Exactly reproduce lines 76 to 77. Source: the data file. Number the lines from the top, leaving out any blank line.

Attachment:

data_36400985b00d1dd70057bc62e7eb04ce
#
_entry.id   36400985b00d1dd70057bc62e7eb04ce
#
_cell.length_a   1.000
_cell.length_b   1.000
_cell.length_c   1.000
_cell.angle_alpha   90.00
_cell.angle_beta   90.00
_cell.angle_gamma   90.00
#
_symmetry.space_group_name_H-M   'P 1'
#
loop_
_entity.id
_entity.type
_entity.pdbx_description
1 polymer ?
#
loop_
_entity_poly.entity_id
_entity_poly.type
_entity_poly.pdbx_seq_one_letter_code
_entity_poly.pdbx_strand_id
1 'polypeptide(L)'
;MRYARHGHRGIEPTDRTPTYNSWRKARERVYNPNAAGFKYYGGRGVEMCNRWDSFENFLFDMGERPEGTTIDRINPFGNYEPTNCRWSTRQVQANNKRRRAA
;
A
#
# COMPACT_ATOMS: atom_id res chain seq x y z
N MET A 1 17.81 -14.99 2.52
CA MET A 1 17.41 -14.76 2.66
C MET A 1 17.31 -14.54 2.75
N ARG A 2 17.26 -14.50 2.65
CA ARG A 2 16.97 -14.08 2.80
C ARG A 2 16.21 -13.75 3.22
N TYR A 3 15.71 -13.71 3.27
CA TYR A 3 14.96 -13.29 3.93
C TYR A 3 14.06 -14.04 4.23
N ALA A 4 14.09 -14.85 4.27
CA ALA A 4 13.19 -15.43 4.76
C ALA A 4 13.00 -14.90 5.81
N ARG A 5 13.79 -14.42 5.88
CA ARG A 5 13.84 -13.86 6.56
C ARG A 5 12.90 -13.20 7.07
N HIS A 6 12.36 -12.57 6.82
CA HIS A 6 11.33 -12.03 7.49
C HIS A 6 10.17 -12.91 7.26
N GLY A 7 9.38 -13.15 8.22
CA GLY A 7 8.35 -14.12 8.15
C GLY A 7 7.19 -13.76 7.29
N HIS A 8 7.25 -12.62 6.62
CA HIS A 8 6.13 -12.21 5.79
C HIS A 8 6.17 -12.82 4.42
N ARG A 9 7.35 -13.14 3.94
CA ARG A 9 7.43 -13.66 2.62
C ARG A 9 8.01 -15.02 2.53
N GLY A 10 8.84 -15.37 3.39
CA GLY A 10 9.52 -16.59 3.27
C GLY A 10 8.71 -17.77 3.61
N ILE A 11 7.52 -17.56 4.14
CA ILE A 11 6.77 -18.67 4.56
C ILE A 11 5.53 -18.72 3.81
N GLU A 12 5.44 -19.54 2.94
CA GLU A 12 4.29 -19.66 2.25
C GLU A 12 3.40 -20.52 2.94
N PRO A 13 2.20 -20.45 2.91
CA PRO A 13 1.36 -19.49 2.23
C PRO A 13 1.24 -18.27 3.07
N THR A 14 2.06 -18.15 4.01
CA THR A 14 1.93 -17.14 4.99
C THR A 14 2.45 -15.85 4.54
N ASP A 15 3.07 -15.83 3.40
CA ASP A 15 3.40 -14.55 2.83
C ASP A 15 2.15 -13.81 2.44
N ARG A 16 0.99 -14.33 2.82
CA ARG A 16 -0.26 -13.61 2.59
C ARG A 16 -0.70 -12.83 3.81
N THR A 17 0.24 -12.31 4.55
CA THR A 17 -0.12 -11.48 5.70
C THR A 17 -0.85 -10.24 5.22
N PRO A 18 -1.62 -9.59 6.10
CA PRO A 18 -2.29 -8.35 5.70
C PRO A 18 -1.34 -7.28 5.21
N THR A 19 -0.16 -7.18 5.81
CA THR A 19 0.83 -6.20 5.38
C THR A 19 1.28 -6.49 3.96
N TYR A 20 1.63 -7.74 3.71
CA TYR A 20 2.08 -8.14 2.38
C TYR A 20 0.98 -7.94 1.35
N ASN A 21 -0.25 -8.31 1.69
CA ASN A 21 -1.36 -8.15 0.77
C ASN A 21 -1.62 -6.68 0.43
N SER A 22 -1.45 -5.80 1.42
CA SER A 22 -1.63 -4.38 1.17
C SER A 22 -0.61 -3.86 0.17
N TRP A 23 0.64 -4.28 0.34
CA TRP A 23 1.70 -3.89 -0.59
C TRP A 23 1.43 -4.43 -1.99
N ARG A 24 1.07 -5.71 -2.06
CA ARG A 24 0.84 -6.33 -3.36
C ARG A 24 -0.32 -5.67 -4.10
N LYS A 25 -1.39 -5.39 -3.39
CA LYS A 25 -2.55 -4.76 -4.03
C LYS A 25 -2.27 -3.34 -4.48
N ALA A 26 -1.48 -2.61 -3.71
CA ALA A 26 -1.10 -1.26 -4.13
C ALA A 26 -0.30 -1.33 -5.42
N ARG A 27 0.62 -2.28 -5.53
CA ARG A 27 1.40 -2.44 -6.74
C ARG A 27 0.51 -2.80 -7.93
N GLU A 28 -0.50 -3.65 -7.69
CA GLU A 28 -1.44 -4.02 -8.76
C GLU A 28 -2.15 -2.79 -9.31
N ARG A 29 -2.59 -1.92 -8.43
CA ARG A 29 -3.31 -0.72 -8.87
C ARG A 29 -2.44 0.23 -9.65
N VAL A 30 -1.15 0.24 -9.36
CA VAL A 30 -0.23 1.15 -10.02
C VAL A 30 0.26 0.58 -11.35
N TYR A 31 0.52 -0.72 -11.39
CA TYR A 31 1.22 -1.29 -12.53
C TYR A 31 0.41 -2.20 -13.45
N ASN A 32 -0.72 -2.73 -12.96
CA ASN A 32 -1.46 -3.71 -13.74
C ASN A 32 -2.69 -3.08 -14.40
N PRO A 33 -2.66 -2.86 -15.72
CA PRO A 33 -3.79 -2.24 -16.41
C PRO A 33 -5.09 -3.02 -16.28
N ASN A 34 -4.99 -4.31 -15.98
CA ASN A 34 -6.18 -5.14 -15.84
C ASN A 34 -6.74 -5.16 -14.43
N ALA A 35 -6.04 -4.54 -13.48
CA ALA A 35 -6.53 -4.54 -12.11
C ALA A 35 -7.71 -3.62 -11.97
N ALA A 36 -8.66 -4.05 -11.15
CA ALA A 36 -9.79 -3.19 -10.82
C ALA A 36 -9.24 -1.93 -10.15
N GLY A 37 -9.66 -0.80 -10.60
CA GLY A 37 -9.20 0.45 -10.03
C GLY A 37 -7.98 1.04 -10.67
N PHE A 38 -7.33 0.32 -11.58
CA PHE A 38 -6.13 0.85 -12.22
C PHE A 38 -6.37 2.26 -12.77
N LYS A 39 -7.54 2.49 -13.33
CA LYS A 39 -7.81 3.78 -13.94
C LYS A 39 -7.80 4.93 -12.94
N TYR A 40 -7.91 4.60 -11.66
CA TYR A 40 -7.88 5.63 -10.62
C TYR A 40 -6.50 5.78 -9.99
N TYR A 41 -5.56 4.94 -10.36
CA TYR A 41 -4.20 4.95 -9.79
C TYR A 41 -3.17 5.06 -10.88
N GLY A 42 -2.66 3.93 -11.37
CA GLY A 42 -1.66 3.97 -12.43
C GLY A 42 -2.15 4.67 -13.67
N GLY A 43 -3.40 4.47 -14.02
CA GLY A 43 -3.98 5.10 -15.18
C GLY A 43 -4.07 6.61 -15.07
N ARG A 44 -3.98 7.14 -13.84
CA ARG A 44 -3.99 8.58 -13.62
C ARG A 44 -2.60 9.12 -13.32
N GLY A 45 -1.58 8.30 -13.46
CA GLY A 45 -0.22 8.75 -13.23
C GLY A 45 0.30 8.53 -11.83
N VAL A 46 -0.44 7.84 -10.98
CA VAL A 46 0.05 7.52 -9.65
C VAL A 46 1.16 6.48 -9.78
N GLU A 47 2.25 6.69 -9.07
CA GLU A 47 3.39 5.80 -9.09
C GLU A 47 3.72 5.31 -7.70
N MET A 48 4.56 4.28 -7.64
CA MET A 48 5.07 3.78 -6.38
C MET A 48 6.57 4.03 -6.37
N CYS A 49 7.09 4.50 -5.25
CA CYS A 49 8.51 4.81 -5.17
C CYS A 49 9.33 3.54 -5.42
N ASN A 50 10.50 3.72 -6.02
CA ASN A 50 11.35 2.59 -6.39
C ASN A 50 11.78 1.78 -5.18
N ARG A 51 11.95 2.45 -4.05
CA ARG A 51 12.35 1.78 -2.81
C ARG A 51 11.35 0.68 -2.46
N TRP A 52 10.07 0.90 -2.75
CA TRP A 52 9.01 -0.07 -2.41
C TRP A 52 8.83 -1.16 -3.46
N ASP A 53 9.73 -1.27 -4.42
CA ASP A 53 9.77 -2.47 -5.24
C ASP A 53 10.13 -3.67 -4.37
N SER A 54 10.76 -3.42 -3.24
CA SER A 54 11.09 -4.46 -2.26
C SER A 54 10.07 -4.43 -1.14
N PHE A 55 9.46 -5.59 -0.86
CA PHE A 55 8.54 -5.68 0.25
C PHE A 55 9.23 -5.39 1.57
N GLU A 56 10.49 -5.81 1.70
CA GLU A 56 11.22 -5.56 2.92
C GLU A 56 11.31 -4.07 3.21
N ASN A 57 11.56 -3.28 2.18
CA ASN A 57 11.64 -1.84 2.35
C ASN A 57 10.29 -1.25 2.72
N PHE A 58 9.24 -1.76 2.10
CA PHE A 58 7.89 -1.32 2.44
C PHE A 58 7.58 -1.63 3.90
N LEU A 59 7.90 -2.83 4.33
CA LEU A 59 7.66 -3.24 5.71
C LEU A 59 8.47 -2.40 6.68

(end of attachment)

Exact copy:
N ARG A 16 0.99 -14.33 2.82
CA ARG A 16 -0.26 -13.61 2.59